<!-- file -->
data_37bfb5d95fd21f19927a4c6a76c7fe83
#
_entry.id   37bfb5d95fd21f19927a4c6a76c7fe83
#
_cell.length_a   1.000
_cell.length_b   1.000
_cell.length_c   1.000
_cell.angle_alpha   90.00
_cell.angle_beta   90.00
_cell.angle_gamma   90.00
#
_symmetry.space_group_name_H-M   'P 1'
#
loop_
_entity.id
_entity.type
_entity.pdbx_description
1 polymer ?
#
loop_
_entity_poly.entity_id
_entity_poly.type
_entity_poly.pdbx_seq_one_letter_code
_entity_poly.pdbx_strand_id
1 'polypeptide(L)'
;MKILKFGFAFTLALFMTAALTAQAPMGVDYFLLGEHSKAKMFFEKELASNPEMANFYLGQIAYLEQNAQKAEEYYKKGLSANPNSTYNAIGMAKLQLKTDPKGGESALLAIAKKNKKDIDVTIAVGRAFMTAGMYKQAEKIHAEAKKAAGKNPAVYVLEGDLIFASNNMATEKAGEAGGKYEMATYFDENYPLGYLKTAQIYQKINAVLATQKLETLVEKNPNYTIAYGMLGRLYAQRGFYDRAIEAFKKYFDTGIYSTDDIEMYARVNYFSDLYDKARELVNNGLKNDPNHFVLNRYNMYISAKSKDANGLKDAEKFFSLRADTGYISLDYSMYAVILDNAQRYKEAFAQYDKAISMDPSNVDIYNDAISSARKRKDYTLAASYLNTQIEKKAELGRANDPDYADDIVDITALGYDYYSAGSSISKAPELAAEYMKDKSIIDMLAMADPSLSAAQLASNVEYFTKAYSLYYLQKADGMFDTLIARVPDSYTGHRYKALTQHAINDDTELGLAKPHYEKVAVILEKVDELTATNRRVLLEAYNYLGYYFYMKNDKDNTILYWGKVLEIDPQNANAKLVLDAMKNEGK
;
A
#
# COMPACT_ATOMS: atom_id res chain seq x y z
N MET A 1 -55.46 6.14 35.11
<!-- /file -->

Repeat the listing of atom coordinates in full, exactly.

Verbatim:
data_37bfb5d95fd21f19927a4c6a76c7fe83
#
_entry.id   37bfb5d95fd21f19927a4c6a76c7fe83
#
_cell.length_a   1.000
_cell.length_b   1.000
_cell.length_c   1.000
_cell.angle_alpha   90.00
_cell.angle_beta   90.00
_cell.angle_gamma   90.00
#
_symmetry.space_group_name_H-M   'P 1'
#
loop_
_entity.id
_entity.type
_entity.pdbx_description
1 polymer ?
#
loop_
_entity_poly.entity_id
_entity_poly.type
_entity_poly.pdbx_seq_one_letter_code
_entity_poly.pdbx_strand_id
1 'polypeptide(L)'
;MKILKFGFAFTLALFMTAALTAQAPMGVDYFLLGEHSKAKMFFEKELASNPEMANFYLGQIAYLEQNAQKAEEYYKKGLSANPNSTYNAIGMAKLQLKTDPKGGESALLAIAKKNKKDIDVTIAVGRAFMTAGMYKQAEKIHAEAKKAAGKNPAVYVLEGDLIFASNNMATEKAGEAGGKYEMATYFDENYPLGYLKTAQIYQKINAVLATQKLETLVEKNPNYTIAYGMLGRLYAQRGFYDRAIEAFKKYFDTGIYSTDDIEMYARVNYFSDLYDKARELVNNGLKNDPNHFVLNRYNMYISAKSKDANGLKDAEKFFSLRADTGYISLDYSMYAVILDNAQRYKEAFAQYDKAISMDPSNVDIYNDAISSARKRKDYTLAASYLNTQIEKKAELGRANDPDYADDIVDITALGYDYYSAGSSISKAPELAAEYMKDKSIIDMLAMADPSLSAAQLASNVEYFTKAYSLYYLQKADGMFDTLIARVPDSYTGHRYKALTQHAINDDTELGLAKPHYEKVAVILEKVDELTATNRRVLLEAYNYLGYYFYMKNDKDNTILYWGKVLEIDPQNANAKLVLDAMKNEGK
;
A
#
# COMPACT_ATOMS: atom_id res chain seq x y z
N MET A 1 -55.46 6.14 35.11